Update on Effect of GFC on US Not for Profits
Monday, 20th July 2009 at 3:45 pm
A Bridgespan longitudinal study in the US shows that Not for Profits are turning to much tougher measures than foreseen six months ago to cope with the economic downturn.
The updated research says the percentage of NFPs that have resorted to layoffs has increased, as has the percentage that has made broad-based program reductions and more organisations have drawn down their reserves.
However the study shows that sector leaders appear to be optimistic about the future. Almost half of the respondents reported that they believe their organisation will be on stronger financial footing in a year’s time.
These current findings follow on from results of a November study, in which the Bridgespan Group surveyed NFP leaders across the U.S. to find out how the economic downturn was affecting their organizations.
At the time, many organisations were struggling to meet increased demand for their services in the face of deep budget cuts. However, more than a third of the Not for Profits that had already experienced funding cuts were not reducing costs to manage through the downturn. Instead, they were trying to compensate by increasing fundraising capacity.
The updated research points out that much has changed in the U.S. since that initial research: There is a new President, a new budget, and a stimulus package of unprecedented magnitude.
Bridgespan’s follow-up survey took place in May 2009 to gauge the effects of these developments on Not for Profit organisations.
Here is a breakdown of the updated findings:
1: The financial situation for NFPs has worsened in the past six months, while the need for their services has increased, making it more important than ever for organisations to focus on their core programs.
Ninety-two percent of nonprofits responding to the May 2009 survey indicated they were experiencing the effects of the downturn, up from 75 percent in the November 2008 survey. Forty-nine percent reported that their financial situation had worsened in the past six months.
Small organisations (i.e., those with revenues less than $1 million) have been disproportionately affected by the downturn compared to medium and large organisations ($1 million to 10 million, and greater than $10 million, respectively). Seventy percent of the small organisations reported that their financial picture had worsened in the past six months, compared with 38 percent for medium and 41 percent for large organisations.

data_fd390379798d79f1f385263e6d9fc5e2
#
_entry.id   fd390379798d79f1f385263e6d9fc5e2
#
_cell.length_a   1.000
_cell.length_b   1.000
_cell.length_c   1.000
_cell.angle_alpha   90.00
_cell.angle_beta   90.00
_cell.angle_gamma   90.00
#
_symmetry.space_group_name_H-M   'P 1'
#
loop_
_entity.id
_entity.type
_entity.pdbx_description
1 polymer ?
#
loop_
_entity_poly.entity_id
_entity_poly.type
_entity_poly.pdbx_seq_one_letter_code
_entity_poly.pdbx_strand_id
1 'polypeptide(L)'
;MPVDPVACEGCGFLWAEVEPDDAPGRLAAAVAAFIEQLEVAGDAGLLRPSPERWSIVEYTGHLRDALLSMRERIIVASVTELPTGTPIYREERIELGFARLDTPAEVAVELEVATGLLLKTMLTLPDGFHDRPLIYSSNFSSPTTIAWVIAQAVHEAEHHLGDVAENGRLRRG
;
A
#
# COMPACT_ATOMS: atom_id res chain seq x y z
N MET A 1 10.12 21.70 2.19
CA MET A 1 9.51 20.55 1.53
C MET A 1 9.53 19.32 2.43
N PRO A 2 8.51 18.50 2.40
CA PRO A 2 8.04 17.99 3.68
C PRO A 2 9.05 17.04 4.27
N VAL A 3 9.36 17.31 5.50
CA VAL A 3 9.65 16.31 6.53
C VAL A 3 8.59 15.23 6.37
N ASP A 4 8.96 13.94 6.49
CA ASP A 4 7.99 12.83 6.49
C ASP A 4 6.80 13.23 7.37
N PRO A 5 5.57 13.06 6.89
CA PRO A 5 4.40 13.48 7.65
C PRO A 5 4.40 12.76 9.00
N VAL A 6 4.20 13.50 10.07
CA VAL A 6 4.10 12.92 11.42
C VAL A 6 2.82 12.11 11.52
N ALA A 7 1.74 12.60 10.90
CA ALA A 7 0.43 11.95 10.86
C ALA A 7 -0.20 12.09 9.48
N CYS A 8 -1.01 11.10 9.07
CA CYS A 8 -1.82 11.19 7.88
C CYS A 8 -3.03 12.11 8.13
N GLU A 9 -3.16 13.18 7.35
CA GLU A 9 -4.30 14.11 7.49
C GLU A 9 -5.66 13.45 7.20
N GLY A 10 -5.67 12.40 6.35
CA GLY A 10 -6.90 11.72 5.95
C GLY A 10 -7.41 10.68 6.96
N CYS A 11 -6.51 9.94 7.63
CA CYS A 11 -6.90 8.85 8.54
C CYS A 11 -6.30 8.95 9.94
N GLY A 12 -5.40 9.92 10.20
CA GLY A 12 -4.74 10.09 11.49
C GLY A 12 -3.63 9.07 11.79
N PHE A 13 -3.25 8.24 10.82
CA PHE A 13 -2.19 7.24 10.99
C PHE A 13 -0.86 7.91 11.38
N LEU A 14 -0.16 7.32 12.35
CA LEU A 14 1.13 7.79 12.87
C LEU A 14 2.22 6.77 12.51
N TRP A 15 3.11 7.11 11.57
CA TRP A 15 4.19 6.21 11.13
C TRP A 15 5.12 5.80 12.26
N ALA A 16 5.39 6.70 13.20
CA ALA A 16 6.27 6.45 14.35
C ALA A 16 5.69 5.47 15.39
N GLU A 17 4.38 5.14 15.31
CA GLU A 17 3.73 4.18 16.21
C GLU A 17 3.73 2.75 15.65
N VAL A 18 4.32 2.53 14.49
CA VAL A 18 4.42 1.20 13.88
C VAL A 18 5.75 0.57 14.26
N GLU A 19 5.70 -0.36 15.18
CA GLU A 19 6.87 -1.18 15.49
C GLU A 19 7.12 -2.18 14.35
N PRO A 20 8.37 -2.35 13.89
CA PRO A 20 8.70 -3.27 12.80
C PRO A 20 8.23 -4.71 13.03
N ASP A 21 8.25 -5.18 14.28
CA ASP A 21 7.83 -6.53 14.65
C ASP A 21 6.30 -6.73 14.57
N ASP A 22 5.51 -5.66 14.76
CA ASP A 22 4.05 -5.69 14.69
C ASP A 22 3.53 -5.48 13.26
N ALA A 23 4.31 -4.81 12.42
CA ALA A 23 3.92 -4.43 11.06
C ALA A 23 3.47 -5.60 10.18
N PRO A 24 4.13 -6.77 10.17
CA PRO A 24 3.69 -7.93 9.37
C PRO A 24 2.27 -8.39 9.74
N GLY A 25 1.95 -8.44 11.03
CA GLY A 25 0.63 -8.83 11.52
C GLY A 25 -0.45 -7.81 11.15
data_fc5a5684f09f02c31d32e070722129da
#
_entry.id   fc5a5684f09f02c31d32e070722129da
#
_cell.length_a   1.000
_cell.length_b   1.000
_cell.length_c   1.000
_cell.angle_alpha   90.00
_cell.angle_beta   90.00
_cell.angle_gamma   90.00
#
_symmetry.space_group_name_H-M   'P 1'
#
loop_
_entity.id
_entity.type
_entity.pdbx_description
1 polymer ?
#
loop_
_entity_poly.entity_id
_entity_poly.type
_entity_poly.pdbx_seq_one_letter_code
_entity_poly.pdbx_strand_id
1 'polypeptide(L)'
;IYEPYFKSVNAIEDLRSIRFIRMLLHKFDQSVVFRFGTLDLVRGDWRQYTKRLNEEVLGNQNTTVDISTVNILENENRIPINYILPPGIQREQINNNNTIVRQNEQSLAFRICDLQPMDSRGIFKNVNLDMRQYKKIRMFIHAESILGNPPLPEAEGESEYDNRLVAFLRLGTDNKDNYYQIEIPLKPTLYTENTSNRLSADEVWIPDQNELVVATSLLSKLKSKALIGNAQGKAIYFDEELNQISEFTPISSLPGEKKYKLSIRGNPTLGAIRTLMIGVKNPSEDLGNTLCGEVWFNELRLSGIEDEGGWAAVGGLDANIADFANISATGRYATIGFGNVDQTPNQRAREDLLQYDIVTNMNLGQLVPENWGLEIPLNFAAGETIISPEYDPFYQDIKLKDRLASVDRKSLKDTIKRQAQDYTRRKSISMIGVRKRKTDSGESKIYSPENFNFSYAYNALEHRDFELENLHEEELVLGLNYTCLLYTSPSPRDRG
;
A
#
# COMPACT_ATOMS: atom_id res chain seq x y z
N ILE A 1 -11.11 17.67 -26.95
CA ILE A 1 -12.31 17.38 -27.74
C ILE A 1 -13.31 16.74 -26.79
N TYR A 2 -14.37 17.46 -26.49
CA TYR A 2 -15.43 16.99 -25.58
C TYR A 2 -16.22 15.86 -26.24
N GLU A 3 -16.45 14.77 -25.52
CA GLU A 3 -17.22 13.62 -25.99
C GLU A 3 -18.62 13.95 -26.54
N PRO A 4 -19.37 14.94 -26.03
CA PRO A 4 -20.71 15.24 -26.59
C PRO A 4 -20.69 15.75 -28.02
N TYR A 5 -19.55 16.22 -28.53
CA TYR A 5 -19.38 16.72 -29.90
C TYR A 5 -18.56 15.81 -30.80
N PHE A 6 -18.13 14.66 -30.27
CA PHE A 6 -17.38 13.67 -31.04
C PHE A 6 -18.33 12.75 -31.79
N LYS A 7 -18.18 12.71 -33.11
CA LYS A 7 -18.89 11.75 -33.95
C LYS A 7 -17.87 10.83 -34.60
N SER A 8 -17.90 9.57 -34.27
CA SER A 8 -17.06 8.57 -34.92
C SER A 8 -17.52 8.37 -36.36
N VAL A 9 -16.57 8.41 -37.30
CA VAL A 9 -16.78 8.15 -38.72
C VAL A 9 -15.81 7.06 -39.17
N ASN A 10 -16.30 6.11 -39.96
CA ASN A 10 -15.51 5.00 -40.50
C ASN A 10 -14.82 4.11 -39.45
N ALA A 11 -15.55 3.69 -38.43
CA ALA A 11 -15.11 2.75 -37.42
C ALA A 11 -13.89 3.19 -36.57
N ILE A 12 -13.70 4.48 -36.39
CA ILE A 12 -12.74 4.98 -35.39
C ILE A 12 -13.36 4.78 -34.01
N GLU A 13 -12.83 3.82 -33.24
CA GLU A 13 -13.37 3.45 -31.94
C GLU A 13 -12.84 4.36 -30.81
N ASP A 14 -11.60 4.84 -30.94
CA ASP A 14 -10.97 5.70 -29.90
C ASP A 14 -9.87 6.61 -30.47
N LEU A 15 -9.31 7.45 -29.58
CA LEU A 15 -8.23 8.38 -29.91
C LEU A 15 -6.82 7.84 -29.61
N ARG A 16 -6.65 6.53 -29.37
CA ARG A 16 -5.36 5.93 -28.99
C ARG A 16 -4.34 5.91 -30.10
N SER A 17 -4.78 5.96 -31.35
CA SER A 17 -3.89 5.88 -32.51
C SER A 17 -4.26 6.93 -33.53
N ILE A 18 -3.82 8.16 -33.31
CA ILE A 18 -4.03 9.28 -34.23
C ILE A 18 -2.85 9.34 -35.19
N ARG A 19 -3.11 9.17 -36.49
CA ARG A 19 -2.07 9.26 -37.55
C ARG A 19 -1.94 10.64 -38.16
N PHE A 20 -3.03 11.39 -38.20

2: More organisations are tapping into reserves. Also, more NFP leaders are developing contingency plans, a key step that can help them respond purposefully when crises arise, and also prepare for better times ahead.
The percentage of organisations reporting that they have tapped into their reserves has increased from 19 percent to 33 percent over the past six months. One respondent said that in order to keep their strategic plan on track, they had dipped into 60 percent of their reserves.
3: The deepening recession has led more NFPs to lay off staff and reduce program activity, while taking action to protect core services and activities. The specific tactics used to cope with the downturn have varied by organization size. But now, more than ever, it is important to identify the people who matter most to an organisation, and to keep that group strong.
The results of both surveys indicate that whenever possible, NFPs have avoided cuts in programs and services, and attempted to compensate for revenue shortfalls by expanding fundraising capacity. However, as funding cuts have increased, NFPs increasingly have resorted to aggressive cost-cutting measures. The percentage reporting that they had implemented layoffs has increased from 28 percent to 41 percent since the last survey, and the percentage indicating they had reduced the level of activity across all programs has increased from 31 percent to 43 percent
4: Not for Profits increasingly have received relief via additional support from funders, which points to the value in NFPs forging close, transparent relationships with the individuals and organisations that support them. A sizable minority is counting on further assistance from the stimulus package. And almost half of the survey respondents expressed optimism about their organisation’s future financial health.
Some funders have stepped up their giving to meet the challenges brought on by the recession. While only 11 percent of organisations in the previous survey responded that selected funders had provided additional support as a result of the downturn, that number increased to 33 percent in this survey.
This trend highlights the importance of staying close to key funders.
The Bridgespan study concludes that tough times lead to tough choices, but there is a tangible opportunity for Not for Profits to emerge stronger and smarter.
The full report can be downloaded at www.bridgespan.org